What Google’s Update For Indexing Passages Within Content Actually Means

Google has a primary goal for when someone searches for something and that is to provide them with the absolute best results they can in relation to the search query. It’s made strides in working to understand the context behind searches with the BERT update and is continually using AI to help improve the results it serves to users. Our job as SEOs is to provide Google with the content that best serves the user.

A recent update from Google said that they would soon be working to index individual passages on pages to help improve search results, and now following that, they have provided some more information on how this will work. 

Google has been open in sharing that they expect this to “improve” 7% of search queries, so a fairly hefty amount. How this impacts rankings however could be a different story because of how this update will actually improve the search results.

Google isn’t indexing passages separately instead of whole pages, but it is indexing passages at the same time as indexing a page and this allows them algorithm to present and rank a link to a passage rather than the entire page. Where this is most beneficial will be in long-form content because the current results format would link to a page, but the relevant content in relation to the search query could be 2000 words in and this means the user needs to actually find it. In the new format, Google creates a link in the search results which automatically takes the users to the correct passage. Featured snippets have obviously been a big stepping stone towards achieving this new format.

I’ve already seen this in the wild on some featured snippets although it has been coming and going as they test it. I can show you an example now of how this change actually works for a user. For this example (I did try more marketing-related searches but came back with nothing so instead, you can have ROCKETS which is arguably more exciting).

How Indexing Passages Affects The Searcher

This is my Google Search for ‘How do rockets propel in space’

Google search results for how does a rocket propel in space

As expected we’ve been served a featured snippet answering the question. That may be enough for some users, but we also know that featured snippets can increase clicks through to a website substantially. It’s the click to the website that impacts the person searching. 

Typically in the current format, we would click and be greeted with the page at the top and then we’d have scroll down to find the relevant section. The page after the click would look like this:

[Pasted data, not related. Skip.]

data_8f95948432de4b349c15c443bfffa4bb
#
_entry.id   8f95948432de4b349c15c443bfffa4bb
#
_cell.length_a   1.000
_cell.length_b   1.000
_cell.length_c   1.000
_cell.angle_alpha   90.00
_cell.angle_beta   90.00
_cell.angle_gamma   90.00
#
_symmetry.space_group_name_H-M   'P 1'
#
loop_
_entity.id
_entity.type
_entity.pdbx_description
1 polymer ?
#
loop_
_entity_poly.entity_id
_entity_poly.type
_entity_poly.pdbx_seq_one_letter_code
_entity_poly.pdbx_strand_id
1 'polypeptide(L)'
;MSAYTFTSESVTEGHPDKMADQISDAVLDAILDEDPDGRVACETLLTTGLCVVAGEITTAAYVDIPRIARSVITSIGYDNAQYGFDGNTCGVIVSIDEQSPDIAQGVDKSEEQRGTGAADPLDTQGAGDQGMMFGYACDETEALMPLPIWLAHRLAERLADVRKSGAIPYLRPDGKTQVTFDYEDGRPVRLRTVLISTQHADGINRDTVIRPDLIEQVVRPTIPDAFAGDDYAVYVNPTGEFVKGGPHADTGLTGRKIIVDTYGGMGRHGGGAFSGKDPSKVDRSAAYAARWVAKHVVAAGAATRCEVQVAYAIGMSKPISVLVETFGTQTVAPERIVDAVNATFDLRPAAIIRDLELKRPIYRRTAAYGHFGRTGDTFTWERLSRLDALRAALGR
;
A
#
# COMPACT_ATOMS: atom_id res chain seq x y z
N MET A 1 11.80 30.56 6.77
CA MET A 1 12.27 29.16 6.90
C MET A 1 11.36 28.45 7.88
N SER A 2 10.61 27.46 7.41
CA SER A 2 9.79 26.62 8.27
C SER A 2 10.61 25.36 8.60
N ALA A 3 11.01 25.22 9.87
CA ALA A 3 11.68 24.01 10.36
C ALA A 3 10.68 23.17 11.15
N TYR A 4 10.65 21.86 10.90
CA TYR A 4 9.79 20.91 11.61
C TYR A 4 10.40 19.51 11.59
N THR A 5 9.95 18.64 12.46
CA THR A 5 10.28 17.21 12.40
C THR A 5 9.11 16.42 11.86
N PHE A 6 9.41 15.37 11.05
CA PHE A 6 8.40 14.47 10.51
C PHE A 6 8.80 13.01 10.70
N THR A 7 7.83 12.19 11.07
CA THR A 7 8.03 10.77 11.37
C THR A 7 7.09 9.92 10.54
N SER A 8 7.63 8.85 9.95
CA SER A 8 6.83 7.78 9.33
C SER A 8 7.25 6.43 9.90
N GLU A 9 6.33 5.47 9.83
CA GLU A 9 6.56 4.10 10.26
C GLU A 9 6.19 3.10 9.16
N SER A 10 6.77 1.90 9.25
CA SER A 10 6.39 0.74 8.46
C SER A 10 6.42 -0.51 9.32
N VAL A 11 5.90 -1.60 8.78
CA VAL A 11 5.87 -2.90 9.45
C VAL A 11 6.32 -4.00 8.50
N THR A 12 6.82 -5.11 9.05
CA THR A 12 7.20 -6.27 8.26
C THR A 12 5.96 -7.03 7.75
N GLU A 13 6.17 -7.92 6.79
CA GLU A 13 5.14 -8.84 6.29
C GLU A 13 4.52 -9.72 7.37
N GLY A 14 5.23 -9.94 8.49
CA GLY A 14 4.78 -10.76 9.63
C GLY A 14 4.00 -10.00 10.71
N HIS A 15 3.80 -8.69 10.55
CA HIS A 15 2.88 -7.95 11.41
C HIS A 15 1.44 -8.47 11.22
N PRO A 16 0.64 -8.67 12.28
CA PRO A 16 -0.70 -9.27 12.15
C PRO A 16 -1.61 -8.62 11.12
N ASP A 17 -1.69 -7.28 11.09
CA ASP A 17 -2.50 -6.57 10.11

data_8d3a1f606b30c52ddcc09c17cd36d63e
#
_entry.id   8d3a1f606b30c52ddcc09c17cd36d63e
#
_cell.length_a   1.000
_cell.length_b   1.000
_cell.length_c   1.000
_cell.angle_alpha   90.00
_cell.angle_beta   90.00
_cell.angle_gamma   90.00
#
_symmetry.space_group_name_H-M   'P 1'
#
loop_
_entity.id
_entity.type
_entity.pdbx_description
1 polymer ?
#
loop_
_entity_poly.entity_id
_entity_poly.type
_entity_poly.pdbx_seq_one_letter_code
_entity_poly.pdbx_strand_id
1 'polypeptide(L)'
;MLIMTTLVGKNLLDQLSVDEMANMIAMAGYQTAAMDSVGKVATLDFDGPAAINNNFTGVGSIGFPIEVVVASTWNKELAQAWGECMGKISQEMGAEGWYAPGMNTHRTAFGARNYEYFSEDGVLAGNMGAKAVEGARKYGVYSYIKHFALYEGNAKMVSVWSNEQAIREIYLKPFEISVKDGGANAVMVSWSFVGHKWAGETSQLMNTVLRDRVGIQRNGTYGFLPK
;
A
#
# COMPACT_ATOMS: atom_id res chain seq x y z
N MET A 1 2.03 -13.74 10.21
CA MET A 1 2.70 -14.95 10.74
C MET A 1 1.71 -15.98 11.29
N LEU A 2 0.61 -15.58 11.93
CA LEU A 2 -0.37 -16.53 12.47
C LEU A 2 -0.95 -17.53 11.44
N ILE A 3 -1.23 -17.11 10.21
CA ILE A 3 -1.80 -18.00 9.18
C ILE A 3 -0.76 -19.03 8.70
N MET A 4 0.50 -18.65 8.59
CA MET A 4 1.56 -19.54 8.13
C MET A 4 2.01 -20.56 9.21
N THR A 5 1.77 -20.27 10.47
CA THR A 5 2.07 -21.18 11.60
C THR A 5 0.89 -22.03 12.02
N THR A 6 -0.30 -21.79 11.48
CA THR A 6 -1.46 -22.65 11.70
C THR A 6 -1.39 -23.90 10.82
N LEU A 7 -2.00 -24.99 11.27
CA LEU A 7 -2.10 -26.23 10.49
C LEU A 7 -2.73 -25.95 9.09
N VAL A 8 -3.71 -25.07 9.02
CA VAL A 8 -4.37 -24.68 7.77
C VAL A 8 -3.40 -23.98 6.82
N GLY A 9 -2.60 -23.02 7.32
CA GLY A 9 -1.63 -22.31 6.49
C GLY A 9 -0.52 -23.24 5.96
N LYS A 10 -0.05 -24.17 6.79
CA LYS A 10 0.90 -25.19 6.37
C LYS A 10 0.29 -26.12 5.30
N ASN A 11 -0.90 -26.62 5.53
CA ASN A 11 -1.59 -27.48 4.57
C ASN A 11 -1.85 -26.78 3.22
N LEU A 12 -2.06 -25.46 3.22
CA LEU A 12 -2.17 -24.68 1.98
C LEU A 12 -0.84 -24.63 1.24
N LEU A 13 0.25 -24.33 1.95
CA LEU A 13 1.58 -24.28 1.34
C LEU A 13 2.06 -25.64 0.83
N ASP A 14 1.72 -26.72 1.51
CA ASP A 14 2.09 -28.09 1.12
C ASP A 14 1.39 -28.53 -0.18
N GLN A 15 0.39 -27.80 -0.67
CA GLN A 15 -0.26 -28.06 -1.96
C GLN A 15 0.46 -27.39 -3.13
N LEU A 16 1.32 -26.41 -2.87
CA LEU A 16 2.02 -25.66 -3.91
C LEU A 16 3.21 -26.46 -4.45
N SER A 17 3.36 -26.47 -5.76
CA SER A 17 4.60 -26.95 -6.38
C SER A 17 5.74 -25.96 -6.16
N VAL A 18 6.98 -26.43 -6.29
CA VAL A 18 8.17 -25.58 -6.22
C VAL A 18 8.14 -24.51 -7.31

Live Science Rocket Page Load After Click

We only just get to the title of the post before the fold and we can’t see any content at all (this is an extreme example because of the large advert but it gets the point across well here because the user now needs to scroll and find the content they were looking for. The link here in the results would be: https://www.livescience.com/34475-how-do-space-rockets-work-without-air.html.

Now onto the new format, when we click the link we can see the URL has changed to:

https://www.livescience.com/34475-how-do-space-rockets-work-without-air.html#:~:text=In%20space%2C%20rockets%20zoom%20around%20with%20no%20air%
20to%20push%20against.&text=Rockets%20and%20engines%
20in%20space,forward%20%E2%80%94%20no%20air%20is%20required.

Google has added an anchor which is telling the browser the exact text that it should find on the page and scroll to so when a user clicks the link they are instead served this:

Anchor Link Result From Passage Indexing

It’s taken the user to the exact place on the page which answers the question they were searching for. This also means that in the case of long-from content, they’re also in the correct general section of the page alongside related content.

Utilising This Change Within Long-form Content For Conversions

At Embryo Digital, our SEO and Content teams love our long-form content as we know it works well for our clients and allows us to capture different audiences and sections of the conversion funnel. Utilising this change allows you to incorporate even more related call-to-actions within the content. 

If your content is structured with headings and paragraphs with answers, getting a CTA directly below that means you can work on converting an audience searching for help – that’s a fairly unique opportunity based on individual question-based searches. 

An exciting development indeed and in my opinion, this will be better for users overall and helping them find the content they’re looking for more easily, especially as this rolls out into general results also.